Pondering the Pool

At dinner on Sunday night the question came up: Why are the newspapers all sendin their own photographer to snap pictures of Alito? Several dozen photographers jostling to get the same shot of him walking seems wasteful. Why don’t the papers (or the photographers) agree to send one and pocket the difference? If you prefer full employment for photographers, why not send the rest to photograph iguanas in the zoo or the other humdrum things newspapers run stories about?

In tribute to Tyler Cowen’s lists, here are some theories bandied about:

  1. It’s an observation-bias-induced illusion. These manias don’t happen all that often. Most of the time, the photographers are off with the iguanas. But we only see news photos of huge gangs of news photographers when there are huge pools to be photographed.

  2. The transaction costs of negotiating comprehensive photography pool coverage don’t justify the savings. The huge news events never feature quite the same cast of news organizations twice.

  3. The fierce competition between photographers improves the quality of their photos. Sure, a few of them get elbowed in the kidneys by the others. But it keeps them on their toes.

  4. Newspaper readers have strong (if perhaps unconscious) preferences for very subtly different photos. Washington Post readers like their headshots zoomed a little closer than AFP readers do. Photographers are just catering to an incredibly finely-divided market.

  5. Readers don’t give two hoots about the precise differences, but editors do. The editors abuse their agency relationship with readers to run the photos they want to run.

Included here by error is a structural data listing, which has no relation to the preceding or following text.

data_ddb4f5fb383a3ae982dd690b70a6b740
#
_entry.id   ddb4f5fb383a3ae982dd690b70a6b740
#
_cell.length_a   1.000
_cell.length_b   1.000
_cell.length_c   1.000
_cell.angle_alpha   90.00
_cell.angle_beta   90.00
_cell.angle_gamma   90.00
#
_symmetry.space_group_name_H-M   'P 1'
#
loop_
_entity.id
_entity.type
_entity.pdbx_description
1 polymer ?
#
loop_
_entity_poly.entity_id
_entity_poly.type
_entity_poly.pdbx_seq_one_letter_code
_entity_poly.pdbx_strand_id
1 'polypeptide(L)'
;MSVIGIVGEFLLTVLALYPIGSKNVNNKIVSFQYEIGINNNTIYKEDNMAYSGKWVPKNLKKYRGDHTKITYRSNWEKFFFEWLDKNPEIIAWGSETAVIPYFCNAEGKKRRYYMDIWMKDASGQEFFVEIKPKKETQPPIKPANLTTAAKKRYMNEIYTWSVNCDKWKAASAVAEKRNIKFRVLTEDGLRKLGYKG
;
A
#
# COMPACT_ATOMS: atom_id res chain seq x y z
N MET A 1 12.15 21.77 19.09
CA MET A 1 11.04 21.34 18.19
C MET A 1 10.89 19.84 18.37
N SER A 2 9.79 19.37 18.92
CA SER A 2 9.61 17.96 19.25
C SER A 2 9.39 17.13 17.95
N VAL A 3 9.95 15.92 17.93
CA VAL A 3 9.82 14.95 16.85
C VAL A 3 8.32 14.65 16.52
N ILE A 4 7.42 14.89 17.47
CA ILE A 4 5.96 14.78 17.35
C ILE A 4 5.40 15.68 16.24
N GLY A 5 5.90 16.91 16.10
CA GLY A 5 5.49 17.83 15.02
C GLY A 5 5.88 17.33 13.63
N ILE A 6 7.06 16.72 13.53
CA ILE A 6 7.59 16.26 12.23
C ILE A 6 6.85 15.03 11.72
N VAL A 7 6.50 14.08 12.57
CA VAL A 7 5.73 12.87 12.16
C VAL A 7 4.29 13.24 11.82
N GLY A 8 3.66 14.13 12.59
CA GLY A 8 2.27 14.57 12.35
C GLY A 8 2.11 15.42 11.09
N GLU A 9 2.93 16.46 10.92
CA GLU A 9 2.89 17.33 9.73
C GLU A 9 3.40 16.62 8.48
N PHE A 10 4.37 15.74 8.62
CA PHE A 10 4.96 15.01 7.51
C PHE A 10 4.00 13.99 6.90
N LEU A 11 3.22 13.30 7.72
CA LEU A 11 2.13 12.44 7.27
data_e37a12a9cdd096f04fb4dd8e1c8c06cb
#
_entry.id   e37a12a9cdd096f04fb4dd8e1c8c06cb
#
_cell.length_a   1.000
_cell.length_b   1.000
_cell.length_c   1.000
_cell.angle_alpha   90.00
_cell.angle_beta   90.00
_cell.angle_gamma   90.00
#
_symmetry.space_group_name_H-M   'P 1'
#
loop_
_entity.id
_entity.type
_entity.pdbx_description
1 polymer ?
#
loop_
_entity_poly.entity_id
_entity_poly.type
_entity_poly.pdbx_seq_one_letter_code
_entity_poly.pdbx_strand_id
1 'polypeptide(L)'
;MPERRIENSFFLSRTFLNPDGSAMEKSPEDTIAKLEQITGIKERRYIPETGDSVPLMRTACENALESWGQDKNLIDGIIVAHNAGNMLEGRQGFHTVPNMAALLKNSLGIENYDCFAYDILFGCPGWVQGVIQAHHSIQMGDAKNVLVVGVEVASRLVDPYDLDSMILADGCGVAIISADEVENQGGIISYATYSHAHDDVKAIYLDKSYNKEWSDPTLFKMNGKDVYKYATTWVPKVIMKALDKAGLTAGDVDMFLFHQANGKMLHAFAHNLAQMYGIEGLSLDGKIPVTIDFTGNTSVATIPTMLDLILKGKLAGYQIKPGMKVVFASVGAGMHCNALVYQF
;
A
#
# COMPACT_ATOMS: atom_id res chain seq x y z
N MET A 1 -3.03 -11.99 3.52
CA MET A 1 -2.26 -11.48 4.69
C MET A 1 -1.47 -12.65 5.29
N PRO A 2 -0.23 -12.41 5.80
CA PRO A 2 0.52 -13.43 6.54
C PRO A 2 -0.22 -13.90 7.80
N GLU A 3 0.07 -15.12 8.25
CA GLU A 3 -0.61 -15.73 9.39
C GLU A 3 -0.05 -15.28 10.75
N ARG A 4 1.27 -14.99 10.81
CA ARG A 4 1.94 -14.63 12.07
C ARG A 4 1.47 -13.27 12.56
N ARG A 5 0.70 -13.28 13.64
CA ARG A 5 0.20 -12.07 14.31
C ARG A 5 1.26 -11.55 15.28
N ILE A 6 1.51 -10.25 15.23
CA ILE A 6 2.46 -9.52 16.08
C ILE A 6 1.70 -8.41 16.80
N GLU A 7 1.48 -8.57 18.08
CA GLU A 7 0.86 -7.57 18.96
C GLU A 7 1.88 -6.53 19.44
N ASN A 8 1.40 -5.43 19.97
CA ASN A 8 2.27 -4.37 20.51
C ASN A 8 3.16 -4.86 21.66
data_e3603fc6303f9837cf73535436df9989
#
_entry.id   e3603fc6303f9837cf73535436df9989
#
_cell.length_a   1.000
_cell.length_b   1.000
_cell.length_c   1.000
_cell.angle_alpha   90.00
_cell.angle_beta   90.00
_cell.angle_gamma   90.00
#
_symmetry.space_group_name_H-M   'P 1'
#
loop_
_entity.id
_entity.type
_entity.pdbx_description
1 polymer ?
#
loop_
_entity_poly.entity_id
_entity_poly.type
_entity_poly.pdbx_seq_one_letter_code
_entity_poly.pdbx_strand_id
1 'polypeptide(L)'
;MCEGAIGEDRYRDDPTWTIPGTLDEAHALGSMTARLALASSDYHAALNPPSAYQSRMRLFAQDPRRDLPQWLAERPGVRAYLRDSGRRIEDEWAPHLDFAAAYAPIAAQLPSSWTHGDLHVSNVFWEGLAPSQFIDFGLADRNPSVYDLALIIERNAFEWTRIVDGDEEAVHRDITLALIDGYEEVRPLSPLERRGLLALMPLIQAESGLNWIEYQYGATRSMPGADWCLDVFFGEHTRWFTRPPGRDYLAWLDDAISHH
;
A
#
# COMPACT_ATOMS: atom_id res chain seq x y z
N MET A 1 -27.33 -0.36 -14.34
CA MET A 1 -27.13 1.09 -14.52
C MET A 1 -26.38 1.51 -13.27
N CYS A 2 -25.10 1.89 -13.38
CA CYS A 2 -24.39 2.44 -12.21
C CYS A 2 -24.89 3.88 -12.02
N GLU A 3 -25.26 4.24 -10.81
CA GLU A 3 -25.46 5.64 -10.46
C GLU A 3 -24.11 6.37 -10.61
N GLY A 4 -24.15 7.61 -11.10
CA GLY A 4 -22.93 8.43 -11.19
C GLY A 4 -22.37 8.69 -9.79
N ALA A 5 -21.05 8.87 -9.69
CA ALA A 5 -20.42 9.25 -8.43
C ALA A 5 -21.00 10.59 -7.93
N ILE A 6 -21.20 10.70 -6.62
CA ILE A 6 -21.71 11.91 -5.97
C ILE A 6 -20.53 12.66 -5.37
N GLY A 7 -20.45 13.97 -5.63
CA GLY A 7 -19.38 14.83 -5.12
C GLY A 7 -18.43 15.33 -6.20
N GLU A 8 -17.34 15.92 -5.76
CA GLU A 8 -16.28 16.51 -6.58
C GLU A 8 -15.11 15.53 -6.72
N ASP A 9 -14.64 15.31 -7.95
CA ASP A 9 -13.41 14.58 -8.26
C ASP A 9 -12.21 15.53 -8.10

6. Papers are always engaged in pooling, but with the future, not with other papers. Each is trying to build up its own comprehensive archive; not sending its own photographer would cause it to fall behind in this cumulative arms race.

  7. Freelance photographers systematically overrate their own ability to get the best shot; newspapers systematically overrate the ability of their staff photographers.

  8. The problem statement is confused about opportunity costs. Papers need to have a staff photographer around for taking iguana pictures most of the time. But on the comparatively rare occasions when a Supreme Court nominee shows up, it’s a better use of the photographer’s time to get a redundant photo. After all, the iguana can wait.

Yes, there was a plurality of economists present. Perhaps that was why the table broke up laughing when the following formalization was jokingly suggested:

We model the optimal strategy for news photography using a simple game. In each time period, the newspaper has a choice between sending its photographer to take pictures of a Supreme Court nominee or of an iguana …